What Happened

The problem here stemmed from the broken-by-design interface and semantics offered by MongoDB. And the situation would not have been any different if we had used Cassandra or Riak. All of these first-generation NoSQL datastores were early because they are easy to build. When the datastore does not provide any tangible guarantees besides "best effort," building it is simple. Any masters student in a top school can build an eventually consistent datastore over a weekend, and students in our courses at Cornell routinely do. What they don't do is go from door to door in the valley, peddling the resulting code as if it could or should be deployed. Yes, yes, the broken-by-design apologists will trot out the usual refrain that goes "there is nothing wrong with MongoDB as long as you always deploy it knowing that it can give you back bogus answers." Yeah well, there is nothing wrong with flammable mattresses either, just make sure there is no source of ignition nearby. It just turns out that we then get charred family tragedies, because people are fallible. Little websites that start out as a pokemon collection or Magic the Gathering trading cards suddenly turn into world's largest Bitcoin exchange handling half a billion dollars, and oops.

Bitcoin coincided with a particularly dark time in distributed systems when people, armed with an incorrect interpretation of the CAP Theorem, thought that they just had to give up on consistency in their databases, that no one could build distributed data stores that provided strong guarantees. Marketers went from door to door in the valley, peddling weak data stores that could not uphold the simple guarantee that a READ should return the result of the latest successful WRITE. Even now, after next-generation NoSQL data stores, such as HyperDex and Google's Spanner, showed that the tradeoffs in first-generation NoSQL systems are neither necessary nor desirable, there are still people who are trying to beat the dead horse of eventual consistency and weak APIs.

Well, tell all that to the Flexcoin folks. These are honest people who put in many hours of work to build a product that they believed in, using the latest technology available to them, and they fell prey to one of the best documented problems in the book.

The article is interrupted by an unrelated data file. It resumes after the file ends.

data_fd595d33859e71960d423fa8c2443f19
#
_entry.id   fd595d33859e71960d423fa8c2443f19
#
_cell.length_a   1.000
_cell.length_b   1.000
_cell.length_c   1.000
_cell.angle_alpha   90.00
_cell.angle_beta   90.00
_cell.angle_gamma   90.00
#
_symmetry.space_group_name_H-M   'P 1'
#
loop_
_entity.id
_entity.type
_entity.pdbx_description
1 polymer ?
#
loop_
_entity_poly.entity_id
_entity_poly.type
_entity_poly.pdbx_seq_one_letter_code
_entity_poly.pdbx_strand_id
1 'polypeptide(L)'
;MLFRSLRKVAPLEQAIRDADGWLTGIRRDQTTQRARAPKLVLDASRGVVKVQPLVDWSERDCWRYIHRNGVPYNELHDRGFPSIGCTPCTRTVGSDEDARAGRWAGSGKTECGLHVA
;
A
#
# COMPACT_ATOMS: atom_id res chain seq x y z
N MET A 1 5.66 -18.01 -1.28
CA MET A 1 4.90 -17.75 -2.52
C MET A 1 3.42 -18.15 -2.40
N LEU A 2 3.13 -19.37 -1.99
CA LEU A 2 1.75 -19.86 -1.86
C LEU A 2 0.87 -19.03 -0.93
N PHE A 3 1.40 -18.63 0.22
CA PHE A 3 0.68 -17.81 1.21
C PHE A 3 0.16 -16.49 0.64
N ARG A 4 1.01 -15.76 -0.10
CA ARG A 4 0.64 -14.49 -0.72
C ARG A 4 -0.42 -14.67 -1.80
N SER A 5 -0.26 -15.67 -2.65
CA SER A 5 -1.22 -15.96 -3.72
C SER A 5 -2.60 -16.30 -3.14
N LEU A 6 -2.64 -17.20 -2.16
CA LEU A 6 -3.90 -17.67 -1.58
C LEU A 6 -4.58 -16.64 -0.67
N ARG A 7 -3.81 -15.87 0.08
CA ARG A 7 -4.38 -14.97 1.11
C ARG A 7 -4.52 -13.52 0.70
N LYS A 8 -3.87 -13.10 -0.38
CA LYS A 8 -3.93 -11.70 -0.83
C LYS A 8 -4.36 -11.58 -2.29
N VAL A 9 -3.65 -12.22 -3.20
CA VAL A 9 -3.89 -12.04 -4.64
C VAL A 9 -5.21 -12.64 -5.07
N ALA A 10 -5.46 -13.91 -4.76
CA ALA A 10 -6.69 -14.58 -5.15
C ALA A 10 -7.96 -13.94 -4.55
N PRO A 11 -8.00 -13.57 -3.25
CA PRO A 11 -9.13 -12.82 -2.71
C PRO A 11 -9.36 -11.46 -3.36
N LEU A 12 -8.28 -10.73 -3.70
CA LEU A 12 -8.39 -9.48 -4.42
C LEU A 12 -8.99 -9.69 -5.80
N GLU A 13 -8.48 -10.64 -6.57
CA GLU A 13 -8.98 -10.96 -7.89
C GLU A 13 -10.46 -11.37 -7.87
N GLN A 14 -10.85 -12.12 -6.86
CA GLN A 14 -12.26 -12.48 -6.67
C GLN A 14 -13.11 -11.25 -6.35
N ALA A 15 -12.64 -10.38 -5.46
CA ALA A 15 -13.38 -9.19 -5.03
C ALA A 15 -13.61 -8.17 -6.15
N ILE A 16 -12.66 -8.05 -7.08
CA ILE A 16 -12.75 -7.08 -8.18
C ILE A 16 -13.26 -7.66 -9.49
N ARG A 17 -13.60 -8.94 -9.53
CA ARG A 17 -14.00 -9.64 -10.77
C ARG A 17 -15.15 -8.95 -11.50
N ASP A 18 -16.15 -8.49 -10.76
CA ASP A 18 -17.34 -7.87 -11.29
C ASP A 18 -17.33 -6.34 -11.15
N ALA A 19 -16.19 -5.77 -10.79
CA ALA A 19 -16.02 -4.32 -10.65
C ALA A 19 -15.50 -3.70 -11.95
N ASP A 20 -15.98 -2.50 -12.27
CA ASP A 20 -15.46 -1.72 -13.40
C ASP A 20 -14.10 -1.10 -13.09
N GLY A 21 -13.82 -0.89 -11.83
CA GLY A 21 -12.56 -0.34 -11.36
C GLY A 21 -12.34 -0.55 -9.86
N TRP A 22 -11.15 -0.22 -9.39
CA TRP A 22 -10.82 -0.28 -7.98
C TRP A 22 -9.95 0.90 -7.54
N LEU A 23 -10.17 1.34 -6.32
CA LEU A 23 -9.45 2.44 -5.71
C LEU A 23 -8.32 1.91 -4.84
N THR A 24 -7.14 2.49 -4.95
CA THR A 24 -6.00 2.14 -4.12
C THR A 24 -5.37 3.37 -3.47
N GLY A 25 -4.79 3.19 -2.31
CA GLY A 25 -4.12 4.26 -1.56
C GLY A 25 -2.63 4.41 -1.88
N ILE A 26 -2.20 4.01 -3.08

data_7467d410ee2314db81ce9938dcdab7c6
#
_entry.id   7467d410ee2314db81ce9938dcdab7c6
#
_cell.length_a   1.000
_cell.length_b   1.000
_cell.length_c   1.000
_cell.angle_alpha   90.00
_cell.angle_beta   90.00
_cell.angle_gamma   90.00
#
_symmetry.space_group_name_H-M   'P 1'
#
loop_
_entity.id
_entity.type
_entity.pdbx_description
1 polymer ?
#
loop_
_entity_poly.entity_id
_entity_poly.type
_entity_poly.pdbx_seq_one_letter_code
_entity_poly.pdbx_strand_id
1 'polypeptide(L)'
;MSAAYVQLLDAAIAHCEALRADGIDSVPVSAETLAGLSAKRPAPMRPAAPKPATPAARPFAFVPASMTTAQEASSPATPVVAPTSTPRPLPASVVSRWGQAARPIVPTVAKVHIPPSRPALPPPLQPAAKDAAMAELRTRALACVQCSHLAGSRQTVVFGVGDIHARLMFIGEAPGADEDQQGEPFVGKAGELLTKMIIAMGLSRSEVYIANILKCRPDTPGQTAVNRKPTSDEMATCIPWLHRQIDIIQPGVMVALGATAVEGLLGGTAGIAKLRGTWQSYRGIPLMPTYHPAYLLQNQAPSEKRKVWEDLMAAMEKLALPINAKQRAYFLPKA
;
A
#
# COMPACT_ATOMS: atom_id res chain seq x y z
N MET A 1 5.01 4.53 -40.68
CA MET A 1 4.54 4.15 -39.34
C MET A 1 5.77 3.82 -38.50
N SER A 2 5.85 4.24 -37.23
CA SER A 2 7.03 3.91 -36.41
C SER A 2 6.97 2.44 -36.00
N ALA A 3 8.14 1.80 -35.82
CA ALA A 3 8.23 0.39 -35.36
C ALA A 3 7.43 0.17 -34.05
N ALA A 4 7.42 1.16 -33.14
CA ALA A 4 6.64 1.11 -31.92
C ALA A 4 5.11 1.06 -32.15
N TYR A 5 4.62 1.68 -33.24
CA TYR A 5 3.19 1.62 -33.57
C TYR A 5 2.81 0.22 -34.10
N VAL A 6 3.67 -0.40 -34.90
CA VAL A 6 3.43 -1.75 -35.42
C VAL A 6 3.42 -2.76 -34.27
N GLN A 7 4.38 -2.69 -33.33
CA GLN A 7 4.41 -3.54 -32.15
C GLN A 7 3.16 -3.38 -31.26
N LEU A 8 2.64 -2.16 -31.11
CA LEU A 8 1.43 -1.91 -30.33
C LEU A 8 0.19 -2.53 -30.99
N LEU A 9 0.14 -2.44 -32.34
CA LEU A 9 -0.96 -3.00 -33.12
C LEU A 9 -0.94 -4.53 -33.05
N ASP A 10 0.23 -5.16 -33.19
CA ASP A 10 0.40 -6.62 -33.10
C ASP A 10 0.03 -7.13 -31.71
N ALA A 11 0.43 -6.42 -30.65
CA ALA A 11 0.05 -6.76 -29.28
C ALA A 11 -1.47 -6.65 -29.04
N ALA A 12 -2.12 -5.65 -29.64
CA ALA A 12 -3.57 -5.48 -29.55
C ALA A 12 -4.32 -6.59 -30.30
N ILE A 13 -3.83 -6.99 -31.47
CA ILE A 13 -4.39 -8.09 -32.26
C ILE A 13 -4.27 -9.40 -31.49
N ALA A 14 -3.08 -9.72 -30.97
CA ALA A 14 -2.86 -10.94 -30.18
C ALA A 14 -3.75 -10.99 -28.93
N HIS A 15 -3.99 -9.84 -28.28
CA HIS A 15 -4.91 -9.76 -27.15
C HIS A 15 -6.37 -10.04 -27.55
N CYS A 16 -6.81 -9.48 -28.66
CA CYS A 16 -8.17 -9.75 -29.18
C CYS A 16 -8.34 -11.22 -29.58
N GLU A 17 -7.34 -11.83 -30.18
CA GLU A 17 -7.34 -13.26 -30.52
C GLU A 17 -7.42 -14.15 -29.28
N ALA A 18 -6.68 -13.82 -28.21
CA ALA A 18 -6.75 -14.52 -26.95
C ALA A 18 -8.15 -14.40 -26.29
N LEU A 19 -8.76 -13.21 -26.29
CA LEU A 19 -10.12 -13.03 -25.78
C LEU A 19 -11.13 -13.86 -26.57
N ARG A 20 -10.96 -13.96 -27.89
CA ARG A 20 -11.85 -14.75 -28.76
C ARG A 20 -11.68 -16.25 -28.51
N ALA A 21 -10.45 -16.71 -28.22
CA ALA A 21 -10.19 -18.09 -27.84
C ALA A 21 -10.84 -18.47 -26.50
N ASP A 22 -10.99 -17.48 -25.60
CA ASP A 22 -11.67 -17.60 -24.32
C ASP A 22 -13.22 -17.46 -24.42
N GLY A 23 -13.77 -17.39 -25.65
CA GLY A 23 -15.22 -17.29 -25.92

Flexcoin Not Alone: Poloniex

One might claim that the Flexcoin folks were particularly bad at their craft, that they should never have deployed a bank without concurrency controls, that they should have known better. I don't know these devs, but as a techie, I can detect when I'm dealing with other genuine, well-meaning, hard-working techies, and the Flexcoin online presence pushes all these buttons. They did what anyone would do after reading one too many astroturf articles on Hacker News. Sure, their system failed, but in a sense, the overall system failed them.

And they are far from alone. Another exchange, Poloniex, suffered from the exact same bug. Here are the gory details, which are remarkable in how similar they are to the Flexcoin bug. It's a well-known result in software engineering that even when you have N different teams independently developing software that has nothing in common, they will run into the same issues around the same pain points.

Historically, Bitcoin exchanges that suffered significant losses turned into fractional reserve banks, only to fold later. Luckily, Poloniex did not go under and is currently back online.

Totally Not Alone: Third Site

This problem is so wide-spread, so embarassingly endemic that there have even been public discussions and possibly a third affected site. It's a dirty little secret that everyone knows: Bitcoin exchanges built on top of first-generation NoSQL infrastructure lack even the most basic measures to guarantee the integrity of their accounts.

Not A Security Flaw